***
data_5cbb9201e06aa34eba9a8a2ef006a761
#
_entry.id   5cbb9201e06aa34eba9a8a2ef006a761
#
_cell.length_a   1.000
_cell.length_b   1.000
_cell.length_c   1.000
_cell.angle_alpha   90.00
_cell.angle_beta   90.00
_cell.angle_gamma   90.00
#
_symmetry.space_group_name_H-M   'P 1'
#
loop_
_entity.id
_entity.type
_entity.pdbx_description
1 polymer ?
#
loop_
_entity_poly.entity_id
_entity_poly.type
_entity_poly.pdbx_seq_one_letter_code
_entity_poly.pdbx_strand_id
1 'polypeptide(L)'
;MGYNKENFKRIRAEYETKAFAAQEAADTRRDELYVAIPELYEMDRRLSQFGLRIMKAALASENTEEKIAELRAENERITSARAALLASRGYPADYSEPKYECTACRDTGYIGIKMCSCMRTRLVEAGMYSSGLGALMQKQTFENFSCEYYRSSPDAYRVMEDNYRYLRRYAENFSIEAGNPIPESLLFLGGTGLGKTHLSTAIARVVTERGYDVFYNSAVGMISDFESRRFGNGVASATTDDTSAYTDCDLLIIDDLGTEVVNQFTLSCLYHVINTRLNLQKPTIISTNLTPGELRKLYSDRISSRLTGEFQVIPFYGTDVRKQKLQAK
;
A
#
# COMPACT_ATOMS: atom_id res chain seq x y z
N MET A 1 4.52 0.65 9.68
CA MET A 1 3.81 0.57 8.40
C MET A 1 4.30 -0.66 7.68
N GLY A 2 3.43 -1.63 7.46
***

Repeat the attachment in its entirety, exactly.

data_5cbb9201e06aa34eba9a8a2ef006a761
#
_entry.id   5cbb9201e06aa34eba9a8a2ef006a761
#
_cell.length_a   1.000
_cell.length_b   1.000
_cell.length_c   1.000
_cell.angle_alpha   90.00
_cell.angle_beta   90.00
_cell.angle_gamma   90.00
#
_symmetry.space_group_name_H-M   'P 1'
#
loop_
_entity.id
_entity.type
_entity.pdbx_description
1 polymer ?
#
loop_
_entity_poly.entity_id
_entity_poly.type
_entity_poly.pdbx_seq_one_letter_code
_entity_poly.pdbx_strand_id
1 'polypeptide(L)'
;MGYNKENFKRIRAEYETKAFAAQEAADTRRDELYVAIPELYEMDRRLSQFGLRIMKAALASENTEEKIAELRAENERITSARAALLASRGYPADYSEPKYECTACRDTGYIGIKMCSCMRTRLVEAGMYSSGLGALMQKQTFENFSCEYYRSSPDAYRVMEDNYRYLRRYAENFSIEAGNPIPESLLFLGGTGLGKTHLSTAIARVVTERGYDVFYNSAVGMISDFESRRFGNGVASATTDDTSAYTDCDLLIIDDLGTEVVNQFTLSCLYHVINTRLNLQKPTIISTNLTPGELRKLYSDRISSRLTGEFQVIPFYGTDVRKQKLQAK
;
A
#
# COMPACT_ATOMS: atom_id res chain seq x y z
N MET A 1 4.52 0.65 9.68
CA MET A 1 3.81 0.57 8.40
C MET A 1 4.30 -0.66 7.68
N GLY A 2 3.43 -1.63 7.46